Why are genetically modified plants controversial in Europe?



  1. 0 Votes

    There are huge controversies about genetically modified plants, everywhere. The Europeans just happen to be taking a stand.

    The advocates of genetically modified plants want the increased yields, hardiness, and overall economic gain.

    The opponants don’t trust the testing that’s been done and don’t like huge agricultural businesses to be in charge of crops. Ecologists in particular are worried about releasing plants into nature whose effect can’t be anticipated.

    Big businesses such as Monsanto have gone so far as to sue a farmer whose fields happen to be next to a genetically modified crop, when the Monsanto seed blew into them. (Monsanto won, which is pretty outrageous, since the farmer couldn’t control which way the wind was blowing!)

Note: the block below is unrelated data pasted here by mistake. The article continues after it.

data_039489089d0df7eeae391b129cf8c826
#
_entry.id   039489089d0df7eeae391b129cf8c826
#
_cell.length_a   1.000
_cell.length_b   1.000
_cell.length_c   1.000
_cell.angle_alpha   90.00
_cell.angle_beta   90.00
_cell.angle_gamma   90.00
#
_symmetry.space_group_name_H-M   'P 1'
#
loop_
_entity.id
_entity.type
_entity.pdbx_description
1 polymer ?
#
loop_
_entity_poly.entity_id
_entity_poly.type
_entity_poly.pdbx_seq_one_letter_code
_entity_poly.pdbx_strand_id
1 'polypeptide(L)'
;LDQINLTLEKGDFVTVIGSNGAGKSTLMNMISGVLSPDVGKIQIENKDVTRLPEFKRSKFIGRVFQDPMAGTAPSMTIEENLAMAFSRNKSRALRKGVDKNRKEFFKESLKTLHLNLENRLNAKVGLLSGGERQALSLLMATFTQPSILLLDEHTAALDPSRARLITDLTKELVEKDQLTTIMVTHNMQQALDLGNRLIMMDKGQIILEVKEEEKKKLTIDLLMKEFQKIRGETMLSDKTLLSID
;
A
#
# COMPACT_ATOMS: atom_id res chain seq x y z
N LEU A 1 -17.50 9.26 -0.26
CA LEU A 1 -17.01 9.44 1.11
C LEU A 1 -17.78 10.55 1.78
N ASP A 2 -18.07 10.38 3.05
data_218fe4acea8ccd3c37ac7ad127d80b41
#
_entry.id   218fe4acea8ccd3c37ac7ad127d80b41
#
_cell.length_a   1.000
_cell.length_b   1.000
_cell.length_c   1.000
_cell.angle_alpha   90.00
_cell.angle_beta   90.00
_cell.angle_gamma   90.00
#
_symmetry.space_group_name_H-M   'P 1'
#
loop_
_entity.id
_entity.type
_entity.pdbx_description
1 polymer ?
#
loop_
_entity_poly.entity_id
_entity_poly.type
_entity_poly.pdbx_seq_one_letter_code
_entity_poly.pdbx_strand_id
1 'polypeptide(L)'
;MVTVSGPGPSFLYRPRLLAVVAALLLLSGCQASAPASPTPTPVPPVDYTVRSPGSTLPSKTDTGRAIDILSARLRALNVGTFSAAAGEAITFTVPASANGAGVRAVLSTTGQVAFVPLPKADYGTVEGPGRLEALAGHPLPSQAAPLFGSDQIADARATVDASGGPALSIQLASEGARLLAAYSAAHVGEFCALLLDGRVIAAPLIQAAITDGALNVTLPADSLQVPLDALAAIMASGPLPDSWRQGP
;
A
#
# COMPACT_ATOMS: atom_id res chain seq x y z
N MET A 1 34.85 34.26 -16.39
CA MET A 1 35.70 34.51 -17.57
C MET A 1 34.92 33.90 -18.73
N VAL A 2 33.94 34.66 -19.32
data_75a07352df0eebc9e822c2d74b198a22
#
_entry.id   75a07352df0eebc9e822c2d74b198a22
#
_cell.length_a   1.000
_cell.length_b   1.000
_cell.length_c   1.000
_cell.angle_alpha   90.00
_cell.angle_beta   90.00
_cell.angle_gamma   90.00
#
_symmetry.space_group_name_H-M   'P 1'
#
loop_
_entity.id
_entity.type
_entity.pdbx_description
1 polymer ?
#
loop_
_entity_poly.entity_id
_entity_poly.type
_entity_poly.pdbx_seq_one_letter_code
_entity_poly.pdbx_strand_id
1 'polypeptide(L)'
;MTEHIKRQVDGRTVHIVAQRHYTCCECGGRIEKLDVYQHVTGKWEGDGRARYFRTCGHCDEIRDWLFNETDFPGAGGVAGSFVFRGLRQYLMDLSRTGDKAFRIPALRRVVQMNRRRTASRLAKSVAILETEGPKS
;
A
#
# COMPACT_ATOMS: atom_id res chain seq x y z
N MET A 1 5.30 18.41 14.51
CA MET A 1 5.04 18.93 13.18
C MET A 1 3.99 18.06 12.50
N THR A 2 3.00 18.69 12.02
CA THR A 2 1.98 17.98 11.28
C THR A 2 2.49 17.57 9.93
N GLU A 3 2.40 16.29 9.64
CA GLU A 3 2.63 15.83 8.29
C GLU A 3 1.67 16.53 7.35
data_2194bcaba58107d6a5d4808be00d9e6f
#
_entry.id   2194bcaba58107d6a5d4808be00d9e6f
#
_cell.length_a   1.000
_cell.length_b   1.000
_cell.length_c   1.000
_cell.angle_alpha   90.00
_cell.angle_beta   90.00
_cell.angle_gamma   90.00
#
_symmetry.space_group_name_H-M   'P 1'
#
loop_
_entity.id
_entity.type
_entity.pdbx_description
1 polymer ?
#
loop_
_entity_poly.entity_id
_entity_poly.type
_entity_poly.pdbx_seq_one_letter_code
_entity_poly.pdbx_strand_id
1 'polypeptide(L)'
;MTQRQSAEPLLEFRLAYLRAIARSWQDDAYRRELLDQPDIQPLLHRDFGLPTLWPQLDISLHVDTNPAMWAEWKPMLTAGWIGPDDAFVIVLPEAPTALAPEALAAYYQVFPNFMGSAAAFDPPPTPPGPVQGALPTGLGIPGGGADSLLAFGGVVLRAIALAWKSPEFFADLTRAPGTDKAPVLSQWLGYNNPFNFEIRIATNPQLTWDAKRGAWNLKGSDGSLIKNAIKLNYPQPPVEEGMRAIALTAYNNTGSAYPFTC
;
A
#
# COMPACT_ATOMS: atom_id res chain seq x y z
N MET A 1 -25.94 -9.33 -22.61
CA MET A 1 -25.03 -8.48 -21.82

Some countries have refused to take genetically modified food from the United States.

    This problem counts as “exceedingly complicated”. Do we reject some genetically modified plants, possibly at the expense of 100,000s of lives? Is it ok to use a kind of plant, if the crop is only to produce fuel? If it’s not ok to feed to feed humans, is it still ok to feed livestock? If we accept one plant, does that mean we accept a different type of plant, that might have different problems? Who makes the decisions? Who pays when something goes wrong?

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